[HIGHLIGHT] 'Six Strikes' plan will have ISP's policing copyright from July 12th
UPDATE 5/22/2012 - Delayed till later in the year but not killed.. yet. https://torrentfreak.com/us-six-strikes-anti-piracy-scheme-delayed-120518/
The "six strikes" plan announced about a week ago hits us in the gut and threatens to undo everything that successfully repelling SOPA/PIPA has done and this time the problem isn't as easily solved at the governmental level.
CNet announced that the RIAA/MPAA plan will result in major ISP's (Comcast, Cablevision, Verizon, Time Warner Cable and possibly AT&T) inspecting the network traffic of their customers and essentially policing them for copyrighted material being downloaded, seemingly regardless if this is being done legitimately or under 'fair use' or not.
The CNET article linked above has more details on the specific details of each strike and how enforcement will gradually escalate but as many have pointed out this move not only needs antitrust scrutiny but is also a clear invasion of privacy with pretexting implications. Another point that has been brought up often this past week is how little this may end up affecting the pirates anyhow as many of them will just take advantage of measures such as VPN's and proxies to dodge the issue, the VPN shopping has already begun. Ultimately this is not whether about infringement is taking place, but also inability to have a choice between ISP's with different or lacking infringement policing policies given America's monopolistic/duopolistic internet provider situation in many parts of the country. While we normally stay away from politics and privacy issues, the implications of degraded service from punitive measures in this case vs being lucky enough to find a provider that has not signed onto this plan is clearly something we need to take into account when mapping and presenting differing ISP options.
RT's Six Strikes coverage.
Aside from legitimate online purchases from places like Amazon and Steam that may result in a false positive, there are MANY variations of cases where downloading a pirate copy of something may end up falling under fair use, especially those where an alleged infringer can prove that they have legitimate right. These are only some examples where a legitimate customer will be unfairly inconvenienced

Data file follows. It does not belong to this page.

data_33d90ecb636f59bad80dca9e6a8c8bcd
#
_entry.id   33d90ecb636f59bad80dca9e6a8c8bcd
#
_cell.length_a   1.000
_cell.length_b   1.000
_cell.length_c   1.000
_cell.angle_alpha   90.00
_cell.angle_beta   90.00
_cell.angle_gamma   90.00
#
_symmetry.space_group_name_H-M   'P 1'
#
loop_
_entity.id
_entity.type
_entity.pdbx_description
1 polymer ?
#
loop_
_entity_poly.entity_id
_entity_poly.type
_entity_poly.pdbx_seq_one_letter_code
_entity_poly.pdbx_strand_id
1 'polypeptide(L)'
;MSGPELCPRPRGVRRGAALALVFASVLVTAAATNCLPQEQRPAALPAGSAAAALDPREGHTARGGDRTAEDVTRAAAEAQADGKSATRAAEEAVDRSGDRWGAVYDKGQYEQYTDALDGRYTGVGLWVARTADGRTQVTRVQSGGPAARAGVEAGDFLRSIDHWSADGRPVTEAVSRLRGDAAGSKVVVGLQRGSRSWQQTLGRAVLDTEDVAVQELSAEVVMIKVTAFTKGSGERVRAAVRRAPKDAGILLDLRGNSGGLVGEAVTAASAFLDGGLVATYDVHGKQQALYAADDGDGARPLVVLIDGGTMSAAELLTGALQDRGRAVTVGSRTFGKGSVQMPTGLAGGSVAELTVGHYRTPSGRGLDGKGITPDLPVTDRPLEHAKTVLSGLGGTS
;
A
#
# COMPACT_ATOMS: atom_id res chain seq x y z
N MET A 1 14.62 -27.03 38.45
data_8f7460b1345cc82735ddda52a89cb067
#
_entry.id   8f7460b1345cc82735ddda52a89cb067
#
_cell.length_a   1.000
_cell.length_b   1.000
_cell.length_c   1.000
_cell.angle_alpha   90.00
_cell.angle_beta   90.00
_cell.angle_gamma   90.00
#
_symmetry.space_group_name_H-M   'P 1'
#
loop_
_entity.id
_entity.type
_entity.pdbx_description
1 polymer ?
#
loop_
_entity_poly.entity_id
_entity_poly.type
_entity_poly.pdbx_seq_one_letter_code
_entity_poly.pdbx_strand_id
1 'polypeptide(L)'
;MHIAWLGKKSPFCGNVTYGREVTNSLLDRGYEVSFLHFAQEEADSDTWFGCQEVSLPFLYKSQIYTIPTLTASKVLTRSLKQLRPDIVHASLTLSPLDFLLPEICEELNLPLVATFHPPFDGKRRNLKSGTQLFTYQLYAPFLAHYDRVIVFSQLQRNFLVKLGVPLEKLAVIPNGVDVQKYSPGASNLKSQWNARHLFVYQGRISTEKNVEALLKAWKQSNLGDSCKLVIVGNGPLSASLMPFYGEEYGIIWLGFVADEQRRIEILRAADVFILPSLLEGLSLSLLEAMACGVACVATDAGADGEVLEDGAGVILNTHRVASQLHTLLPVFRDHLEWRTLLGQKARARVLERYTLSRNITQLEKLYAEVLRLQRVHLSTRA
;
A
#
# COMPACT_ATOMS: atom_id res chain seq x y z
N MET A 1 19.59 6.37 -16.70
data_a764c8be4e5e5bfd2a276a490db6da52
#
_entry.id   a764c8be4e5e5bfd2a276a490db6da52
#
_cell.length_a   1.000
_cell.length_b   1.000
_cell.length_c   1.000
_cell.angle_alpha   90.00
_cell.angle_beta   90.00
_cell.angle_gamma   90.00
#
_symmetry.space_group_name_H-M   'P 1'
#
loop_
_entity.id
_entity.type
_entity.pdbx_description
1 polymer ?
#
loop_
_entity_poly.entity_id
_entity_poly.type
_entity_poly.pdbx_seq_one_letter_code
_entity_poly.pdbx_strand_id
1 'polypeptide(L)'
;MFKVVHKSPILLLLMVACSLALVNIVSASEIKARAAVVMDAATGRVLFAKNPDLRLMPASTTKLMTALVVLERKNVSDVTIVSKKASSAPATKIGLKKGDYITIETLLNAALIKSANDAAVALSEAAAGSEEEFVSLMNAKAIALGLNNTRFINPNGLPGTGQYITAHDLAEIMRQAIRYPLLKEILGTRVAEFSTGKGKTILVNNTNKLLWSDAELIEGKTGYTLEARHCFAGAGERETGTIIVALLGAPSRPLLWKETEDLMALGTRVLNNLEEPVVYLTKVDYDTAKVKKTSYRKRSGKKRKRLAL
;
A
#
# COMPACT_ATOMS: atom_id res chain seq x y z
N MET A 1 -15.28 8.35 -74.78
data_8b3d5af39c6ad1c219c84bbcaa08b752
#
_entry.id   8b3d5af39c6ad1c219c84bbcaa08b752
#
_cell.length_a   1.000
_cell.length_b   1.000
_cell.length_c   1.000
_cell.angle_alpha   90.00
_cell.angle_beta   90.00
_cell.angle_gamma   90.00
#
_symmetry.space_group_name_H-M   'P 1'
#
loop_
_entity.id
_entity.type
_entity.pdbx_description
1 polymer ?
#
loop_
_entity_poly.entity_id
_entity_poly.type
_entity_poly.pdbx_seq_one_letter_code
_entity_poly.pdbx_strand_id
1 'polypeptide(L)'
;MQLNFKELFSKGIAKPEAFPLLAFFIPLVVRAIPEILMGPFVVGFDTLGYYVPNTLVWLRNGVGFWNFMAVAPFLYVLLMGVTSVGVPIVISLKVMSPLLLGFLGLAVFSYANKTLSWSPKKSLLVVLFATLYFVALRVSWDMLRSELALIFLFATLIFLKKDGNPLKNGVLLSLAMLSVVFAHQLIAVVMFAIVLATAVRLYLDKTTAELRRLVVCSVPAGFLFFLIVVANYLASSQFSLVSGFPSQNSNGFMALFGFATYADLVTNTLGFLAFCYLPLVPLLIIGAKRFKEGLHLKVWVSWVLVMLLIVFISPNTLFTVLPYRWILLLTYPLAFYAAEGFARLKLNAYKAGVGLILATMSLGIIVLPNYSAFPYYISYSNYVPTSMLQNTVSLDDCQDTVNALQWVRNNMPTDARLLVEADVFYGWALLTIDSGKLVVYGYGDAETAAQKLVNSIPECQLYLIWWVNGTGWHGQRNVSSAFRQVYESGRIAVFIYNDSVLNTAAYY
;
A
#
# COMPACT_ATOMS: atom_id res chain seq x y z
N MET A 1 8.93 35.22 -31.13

- Downloading a pirate DVDRip to save yourself the trouble of encoding/backing up something you legally own for easier access (also working around or bypassing a crippled "digital copy" that may have an expiry date) for that purpose
- Replacing a scratched copy of productivity and development software for reinstall or patching purposes i.e. photoshop, visual studio quickly and efficiently while working on a contract deadline.
- Bypassing overly restrictive DRM that obstruct from fair use i.e. limited installs, forced internet connection requirements for offline use. The problem is exacerbated if the company goes out of business or they fail to maintain or keep up their authentication servers. Especially when the game is no longer being sold or patches to correct the situation in these cases are not provided by the company.
- "Someone rents a physical DVD from Netflix because it's not available streaming yet. When it arrives they find that it's scratched, and then they proceed to download that video. After watching the video they delete their copy and send the DVD back to Netflix. Is that a lost sale? in this case downloaded video will almost be certainly an inferior copy to the physical DVD given the nature of lossy compression in addition to the inconvenience.
Lastly, here are some petition links to sign in protest. We waited for some time to report and highlight this in order to also include any actions such as petitions in protest against "six strikes" in this writeup.